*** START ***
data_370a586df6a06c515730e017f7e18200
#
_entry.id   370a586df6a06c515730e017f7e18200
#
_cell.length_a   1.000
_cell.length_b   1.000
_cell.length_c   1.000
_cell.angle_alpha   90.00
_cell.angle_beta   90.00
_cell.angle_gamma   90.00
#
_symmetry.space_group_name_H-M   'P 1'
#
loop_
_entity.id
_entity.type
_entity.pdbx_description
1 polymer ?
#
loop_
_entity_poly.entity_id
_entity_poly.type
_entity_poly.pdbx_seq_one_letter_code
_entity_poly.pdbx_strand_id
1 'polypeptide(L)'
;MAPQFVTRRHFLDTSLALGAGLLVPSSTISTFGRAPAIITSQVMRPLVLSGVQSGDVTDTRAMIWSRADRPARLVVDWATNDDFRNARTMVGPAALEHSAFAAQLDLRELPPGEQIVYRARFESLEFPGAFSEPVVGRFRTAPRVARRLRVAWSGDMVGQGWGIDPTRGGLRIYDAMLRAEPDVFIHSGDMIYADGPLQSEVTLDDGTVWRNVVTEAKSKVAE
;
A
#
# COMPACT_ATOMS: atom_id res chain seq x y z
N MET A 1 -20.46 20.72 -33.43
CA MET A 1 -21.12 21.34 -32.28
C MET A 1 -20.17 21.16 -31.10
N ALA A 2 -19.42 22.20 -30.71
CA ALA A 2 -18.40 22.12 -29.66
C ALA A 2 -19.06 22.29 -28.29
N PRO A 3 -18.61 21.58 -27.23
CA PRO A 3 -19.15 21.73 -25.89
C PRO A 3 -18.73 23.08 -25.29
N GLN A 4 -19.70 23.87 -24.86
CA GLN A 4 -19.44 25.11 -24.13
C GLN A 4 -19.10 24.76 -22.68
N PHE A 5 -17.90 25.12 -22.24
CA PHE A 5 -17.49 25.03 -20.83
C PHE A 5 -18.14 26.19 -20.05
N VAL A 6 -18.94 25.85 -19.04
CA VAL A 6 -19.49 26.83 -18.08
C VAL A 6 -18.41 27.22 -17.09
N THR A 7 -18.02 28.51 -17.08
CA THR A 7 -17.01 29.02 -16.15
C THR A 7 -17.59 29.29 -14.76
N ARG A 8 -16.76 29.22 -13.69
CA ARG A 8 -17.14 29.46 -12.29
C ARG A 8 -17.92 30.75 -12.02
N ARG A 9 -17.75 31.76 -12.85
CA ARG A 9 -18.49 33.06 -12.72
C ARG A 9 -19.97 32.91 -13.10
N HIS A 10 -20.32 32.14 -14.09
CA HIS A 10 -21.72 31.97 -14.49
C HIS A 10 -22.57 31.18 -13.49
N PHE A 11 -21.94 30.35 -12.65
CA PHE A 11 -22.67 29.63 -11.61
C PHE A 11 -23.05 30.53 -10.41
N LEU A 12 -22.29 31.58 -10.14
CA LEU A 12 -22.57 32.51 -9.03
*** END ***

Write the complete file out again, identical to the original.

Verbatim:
data_370a586df6a06c515730e017f7e18200
#
_entry.id   370a586df6a06c515730e017f7e18200
#
_cell.length_a   1.000
_cell.length_b   1.000
_cell.length_c   1.000
_cell.angle_alpha   90.00
_cell.angle_beta   90.00
_cell.angle_gamma   90.00
#
_symmetry.space_group_name_H-M   'P 1'
#
loop_
_entity.id
_entity.type
_entity.pdbx_description
1 polymer ?
#
loop_
_entity_poly.entity_id
_entity_poly.type
_entity_poly.pdbx_seq_one_letter_code
_entity_poly.pdbx_strand_id
1 'polypeptide(L)'
;MAPQFVTRRHFLDTSLALGAGLLVPSSTISTFGRAPAIITSQVMRPLVLSGVQSGDVTDTRAMIWSRADRPARLVVDWATNDDFRNARTMVGPAALEHSAFAAQLDLRELPPGEQIVYRARFESLEFPGAFSEPVVGRFRTAPRVARRLRVAWSGDMVGQGWGIDPTRGGLRIYDAMLRAEPDVFIHSGDMIYADGPLQSEVTLDDGTVWRNVVTEAKSKVAE
;
A
#
# COMPACT_ATOMS: atom_id res chain seq x y z
N MET A 1 -20.46 20.72 -33.43
CA MET A 1 -21.12 21.34 -32.28
C MET A 1 -20.17 21.16 -31.10
N ALA A 2 -19.42 22.20 -30.71
CA ALA A 2 -18.40 22.12 -29.66
C ALA A 2 -19.06 22.29 -28.29
N PRO A 3 -18.61 21.58 -27.23
CA PRO A 3 -19.15 21.73 -25.89
C PRO A 3 -18.73 23.08 -25.29
N GLN A 4 -19.70 23.87 -24.86
CA GLN A 4 -19.44 25.11 -24.13
C GLN A 4 -19.10 24.76 -22.68
N PHE A 5 -17.90 25.12 -22.24
CA PHE A 5 -17.49 25.03 -20.83
C PHE A 5 -18.14 26.19 -20.05
N VAL A 6 -18.94 25.85 -19.04
CA VAL A 6 -19.49 26.83 -18.08
C VAL A 6 -18.41 27.22 -17.09
N THR A 7 -18.02 28.51 -17.08
CA THR A 7 -17.01 29.02 -16.15
C THR A 7 -17.59 29.29 -14.76
N ARG A 8 -16.76 29.22 -13.69
CA ARG A 8 -17.14 29.46 -12.29
C ARG A 8 -17.92 30.75 -12.02
N ARG A 9 -17.75 31.76 -12.85
CA ARG A 9 -18.49 33.06 -12.72
C ARG A 9 -19.97 32.91 -13.10
N HIS A 10 -20.32 32.14 -14.09
CA HIS A 10 -21.72 31.97 -14.49
C HIS A 10 -22.57 31.18 -13.49
N PHE A 11 -21.94 30.35 -12.65
CA PHE A 11 -22.67 29.63 -11.61
C PHE A 11 -23.05 30.53 -10.41
N LEU A 12 -22.29 31.58 -10.14
CA LEU A 12 -22.57 32.51 -9.03